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According to (the late) William Strauss and Neil Howe in Generations, there are periodic episodes of scientific exhaustion, at least in the United States. For instance, around 1910, the head of the U.S. patent office was (mis)quoted as saying: "Everything that can be invented has been invented." In 1992, Francis Fukuyama famously opined about "the end of history." These "periods" occur roughly eighty years, or four generations apart.

What really happened was that these remarks followed a recent burst of scientific achievement; the space program and "star wars" in Fukuyama's case, and the industrialization of America, in the earlier case. At one level, such people are "right;" the recent pace of scientific achievement can't be maintained. But they then wrongly conclude that scientific progress has "come to an end."

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  • $\begingroup$ I fail to see how this answers my question. Aside from being US-centric (as opposed to the advances in physics at the time, which were primarily in Europe), this answer relates to why people would believe that everything has been discovered, and not to what I asked - did they really believe that? $\endgroup$ – Ofri Raviv Nov 2 '14 at 18:56
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    $\begingroup$ @OfriRaviv: Actually, Strauss and Howe (S&H) is an ANGLO-American model, beginning in 1584 in ENGLAND, and it basically applies to the Anglo-American world. Lord Kelvin was an Englishman, meaning that his sentiments could be explained by (S&H). That said, "answering "why" supports the answer of "what," given by someone else. (The weakness of S&H is that it does not explain sentiments on Continental Europe, Asia, or Africa.You asked if this theory was generally accepted, and asked for sources. I answered that it had (at least) limited (e.g. U.S.) acceptance and gave you my source. $\endgroup$ – Tom Au Nov 2 '14 at 19:27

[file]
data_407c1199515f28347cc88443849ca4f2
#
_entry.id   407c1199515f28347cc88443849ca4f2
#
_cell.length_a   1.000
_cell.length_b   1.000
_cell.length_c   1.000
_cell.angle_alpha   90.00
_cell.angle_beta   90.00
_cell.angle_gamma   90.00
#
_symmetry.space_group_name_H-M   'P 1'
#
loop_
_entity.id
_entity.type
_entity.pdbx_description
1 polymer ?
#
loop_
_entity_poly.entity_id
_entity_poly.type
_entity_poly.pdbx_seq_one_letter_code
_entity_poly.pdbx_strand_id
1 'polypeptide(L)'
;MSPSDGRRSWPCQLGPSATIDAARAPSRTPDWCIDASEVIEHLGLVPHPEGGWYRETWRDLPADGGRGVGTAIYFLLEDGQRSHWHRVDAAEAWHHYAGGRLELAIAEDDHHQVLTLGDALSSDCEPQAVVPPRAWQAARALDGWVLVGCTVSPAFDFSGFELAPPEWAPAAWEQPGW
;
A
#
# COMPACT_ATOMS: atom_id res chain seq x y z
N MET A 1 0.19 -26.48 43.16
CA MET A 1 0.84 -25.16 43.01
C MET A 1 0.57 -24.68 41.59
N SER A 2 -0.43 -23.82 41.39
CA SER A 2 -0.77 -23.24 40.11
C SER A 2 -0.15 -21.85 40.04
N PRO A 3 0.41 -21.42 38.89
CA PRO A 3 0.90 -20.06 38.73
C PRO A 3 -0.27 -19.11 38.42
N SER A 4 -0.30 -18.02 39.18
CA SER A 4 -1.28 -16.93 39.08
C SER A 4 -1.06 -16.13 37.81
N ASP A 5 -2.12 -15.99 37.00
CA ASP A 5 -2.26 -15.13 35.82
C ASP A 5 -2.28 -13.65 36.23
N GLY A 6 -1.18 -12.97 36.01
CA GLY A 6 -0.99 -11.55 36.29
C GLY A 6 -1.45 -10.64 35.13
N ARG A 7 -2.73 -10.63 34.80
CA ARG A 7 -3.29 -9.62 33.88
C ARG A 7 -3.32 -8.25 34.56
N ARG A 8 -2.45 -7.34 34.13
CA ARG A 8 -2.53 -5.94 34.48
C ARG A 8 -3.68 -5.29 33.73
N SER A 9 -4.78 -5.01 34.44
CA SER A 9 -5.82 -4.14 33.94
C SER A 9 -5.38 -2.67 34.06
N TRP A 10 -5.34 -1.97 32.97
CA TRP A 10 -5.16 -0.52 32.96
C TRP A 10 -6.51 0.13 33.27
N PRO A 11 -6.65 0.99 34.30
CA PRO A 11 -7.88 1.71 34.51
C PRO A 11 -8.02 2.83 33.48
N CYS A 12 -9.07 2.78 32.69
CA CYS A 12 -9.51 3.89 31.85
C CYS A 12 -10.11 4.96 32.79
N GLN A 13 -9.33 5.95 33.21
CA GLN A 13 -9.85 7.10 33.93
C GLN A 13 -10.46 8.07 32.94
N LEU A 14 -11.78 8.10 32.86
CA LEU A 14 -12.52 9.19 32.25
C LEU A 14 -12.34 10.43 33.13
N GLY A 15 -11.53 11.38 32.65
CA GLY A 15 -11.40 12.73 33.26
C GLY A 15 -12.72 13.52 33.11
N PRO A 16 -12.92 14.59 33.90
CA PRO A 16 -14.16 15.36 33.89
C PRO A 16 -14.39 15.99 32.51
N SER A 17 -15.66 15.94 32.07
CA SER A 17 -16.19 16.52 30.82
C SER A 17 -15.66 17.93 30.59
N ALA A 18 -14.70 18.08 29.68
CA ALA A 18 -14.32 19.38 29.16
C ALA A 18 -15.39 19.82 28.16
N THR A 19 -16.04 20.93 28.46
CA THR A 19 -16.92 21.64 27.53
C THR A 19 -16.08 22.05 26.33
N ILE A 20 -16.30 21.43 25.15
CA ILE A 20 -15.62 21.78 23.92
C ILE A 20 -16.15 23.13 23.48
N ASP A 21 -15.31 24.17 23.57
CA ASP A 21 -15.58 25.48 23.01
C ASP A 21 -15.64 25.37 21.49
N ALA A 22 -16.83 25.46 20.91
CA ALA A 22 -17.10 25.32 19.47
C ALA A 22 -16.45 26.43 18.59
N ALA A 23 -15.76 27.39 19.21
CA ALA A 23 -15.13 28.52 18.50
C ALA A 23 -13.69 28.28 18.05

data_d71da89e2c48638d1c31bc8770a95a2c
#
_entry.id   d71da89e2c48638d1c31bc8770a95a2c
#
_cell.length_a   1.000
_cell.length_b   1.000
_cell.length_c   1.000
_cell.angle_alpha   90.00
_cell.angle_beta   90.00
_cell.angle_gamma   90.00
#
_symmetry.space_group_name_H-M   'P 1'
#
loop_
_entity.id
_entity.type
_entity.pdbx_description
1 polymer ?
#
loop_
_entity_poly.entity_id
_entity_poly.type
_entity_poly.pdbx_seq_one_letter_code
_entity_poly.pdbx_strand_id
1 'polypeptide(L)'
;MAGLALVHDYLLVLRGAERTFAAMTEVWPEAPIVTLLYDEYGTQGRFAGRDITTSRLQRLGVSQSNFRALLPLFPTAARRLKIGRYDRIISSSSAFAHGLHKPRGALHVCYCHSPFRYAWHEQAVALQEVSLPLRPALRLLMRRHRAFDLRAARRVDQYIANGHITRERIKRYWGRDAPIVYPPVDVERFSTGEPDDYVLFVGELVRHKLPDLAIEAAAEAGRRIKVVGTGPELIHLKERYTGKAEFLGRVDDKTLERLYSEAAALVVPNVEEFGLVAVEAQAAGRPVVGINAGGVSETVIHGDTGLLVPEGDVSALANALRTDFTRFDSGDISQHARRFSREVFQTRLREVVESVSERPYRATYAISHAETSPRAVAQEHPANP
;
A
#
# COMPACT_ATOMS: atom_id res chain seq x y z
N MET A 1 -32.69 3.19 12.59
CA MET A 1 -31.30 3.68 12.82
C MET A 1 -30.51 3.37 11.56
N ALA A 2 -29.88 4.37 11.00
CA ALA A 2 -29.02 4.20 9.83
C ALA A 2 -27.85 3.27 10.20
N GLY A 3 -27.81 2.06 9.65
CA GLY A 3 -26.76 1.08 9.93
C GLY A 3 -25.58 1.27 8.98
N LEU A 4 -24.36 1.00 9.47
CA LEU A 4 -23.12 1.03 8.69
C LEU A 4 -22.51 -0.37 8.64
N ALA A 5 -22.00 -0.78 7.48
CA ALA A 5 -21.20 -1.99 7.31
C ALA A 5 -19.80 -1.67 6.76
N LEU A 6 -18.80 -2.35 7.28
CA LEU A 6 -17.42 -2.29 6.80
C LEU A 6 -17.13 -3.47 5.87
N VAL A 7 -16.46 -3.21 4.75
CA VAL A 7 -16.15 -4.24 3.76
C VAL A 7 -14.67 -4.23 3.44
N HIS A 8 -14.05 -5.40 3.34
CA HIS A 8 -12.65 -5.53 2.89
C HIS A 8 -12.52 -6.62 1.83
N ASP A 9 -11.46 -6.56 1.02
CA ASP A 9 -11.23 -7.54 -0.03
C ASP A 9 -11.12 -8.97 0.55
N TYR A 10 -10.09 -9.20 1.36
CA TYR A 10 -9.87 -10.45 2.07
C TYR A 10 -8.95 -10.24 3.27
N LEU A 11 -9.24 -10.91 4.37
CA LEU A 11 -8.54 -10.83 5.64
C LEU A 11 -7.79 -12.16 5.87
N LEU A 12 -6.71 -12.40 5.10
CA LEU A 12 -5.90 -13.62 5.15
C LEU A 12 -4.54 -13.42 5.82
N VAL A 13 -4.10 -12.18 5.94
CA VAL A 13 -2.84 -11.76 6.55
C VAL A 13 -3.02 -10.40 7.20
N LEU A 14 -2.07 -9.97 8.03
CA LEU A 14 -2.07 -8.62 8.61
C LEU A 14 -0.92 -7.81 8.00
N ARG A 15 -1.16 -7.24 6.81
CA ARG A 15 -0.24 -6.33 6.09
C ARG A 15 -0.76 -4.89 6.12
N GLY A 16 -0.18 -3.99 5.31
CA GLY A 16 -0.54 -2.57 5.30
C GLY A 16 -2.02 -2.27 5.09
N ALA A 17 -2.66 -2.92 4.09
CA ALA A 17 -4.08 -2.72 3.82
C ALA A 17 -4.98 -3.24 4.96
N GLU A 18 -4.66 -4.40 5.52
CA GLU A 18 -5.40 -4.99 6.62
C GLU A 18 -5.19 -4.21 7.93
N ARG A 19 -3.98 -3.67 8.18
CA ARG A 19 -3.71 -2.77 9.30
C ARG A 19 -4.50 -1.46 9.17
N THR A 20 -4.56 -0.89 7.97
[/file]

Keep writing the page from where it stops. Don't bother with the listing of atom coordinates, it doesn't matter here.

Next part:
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See, for instance, A. A. Michelson's claim in the second lecture of his 1899 (pub. 1903) lectures Light Waves and Their Uses:

Before entering into these details, however, it may be well to reply to the very natural question: What would be the use of such extreme refinement in the science of measurement? Very briefly and in general terms the answer would be that in this direction the greater part of all future discovery must lie. The more important fundamental laws and facts of physical science have all been discovered, and these are now so firmly established that the possibility of their ever being supplanted in consequence of new discoveries is exceedingly remote. Nevertheless, it has been found that there are apparent exceptions to most of these laws, and this is particularly true when the observations are pushed to a limit, i. e., whenever the circumstances of experiment are such that extreme cases can be examined. Such examination almost surely leads, not to the overthrow of the law, but to the discovery of other facts and laws whose action produces the apparent exceptions.